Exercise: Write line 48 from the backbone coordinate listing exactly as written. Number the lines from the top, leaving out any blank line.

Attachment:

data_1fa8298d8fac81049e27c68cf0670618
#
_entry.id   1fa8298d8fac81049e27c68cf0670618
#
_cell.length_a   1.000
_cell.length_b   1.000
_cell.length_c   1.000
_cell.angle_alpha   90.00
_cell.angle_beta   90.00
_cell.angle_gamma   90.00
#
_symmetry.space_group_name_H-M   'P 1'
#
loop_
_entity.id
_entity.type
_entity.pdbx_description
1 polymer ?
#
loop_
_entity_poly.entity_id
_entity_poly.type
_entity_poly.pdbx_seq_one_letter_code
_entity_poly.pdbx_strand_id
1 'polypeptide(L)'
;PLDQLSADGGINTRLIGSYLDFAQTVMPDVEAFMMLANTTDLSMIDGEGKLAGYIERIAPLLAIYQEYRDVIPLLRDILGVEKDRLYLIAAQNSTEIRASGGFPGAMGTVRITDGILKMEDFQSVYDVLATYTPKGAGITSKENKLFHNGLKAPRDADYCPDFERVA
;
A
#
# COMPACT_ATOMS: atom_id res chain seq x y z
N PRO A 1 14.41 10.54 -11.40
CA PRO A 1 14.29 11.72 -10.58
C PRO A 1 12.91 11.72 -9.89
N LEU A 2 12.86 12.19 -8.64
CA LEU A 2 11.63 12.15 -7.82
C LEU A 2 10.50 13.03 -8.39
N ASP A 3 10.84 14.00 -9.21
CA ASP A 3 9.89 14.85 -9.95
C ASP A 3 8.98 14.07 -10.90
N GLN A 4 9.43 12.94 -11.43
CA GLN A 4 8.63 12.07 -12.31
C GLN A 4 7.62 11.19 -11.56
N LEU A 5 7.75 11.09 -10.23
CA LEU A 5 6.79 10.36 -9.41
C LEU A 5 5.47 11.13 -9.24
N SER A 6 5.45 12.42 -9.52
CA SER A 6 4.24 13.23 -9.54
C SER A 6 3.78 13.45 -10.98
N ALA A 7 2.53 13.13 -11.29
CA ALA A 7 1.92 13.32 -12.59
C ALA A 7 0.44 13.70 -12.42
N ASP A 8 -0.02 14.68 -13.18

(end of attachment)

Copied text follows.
C SER A 6 3.78 13.45 -10.98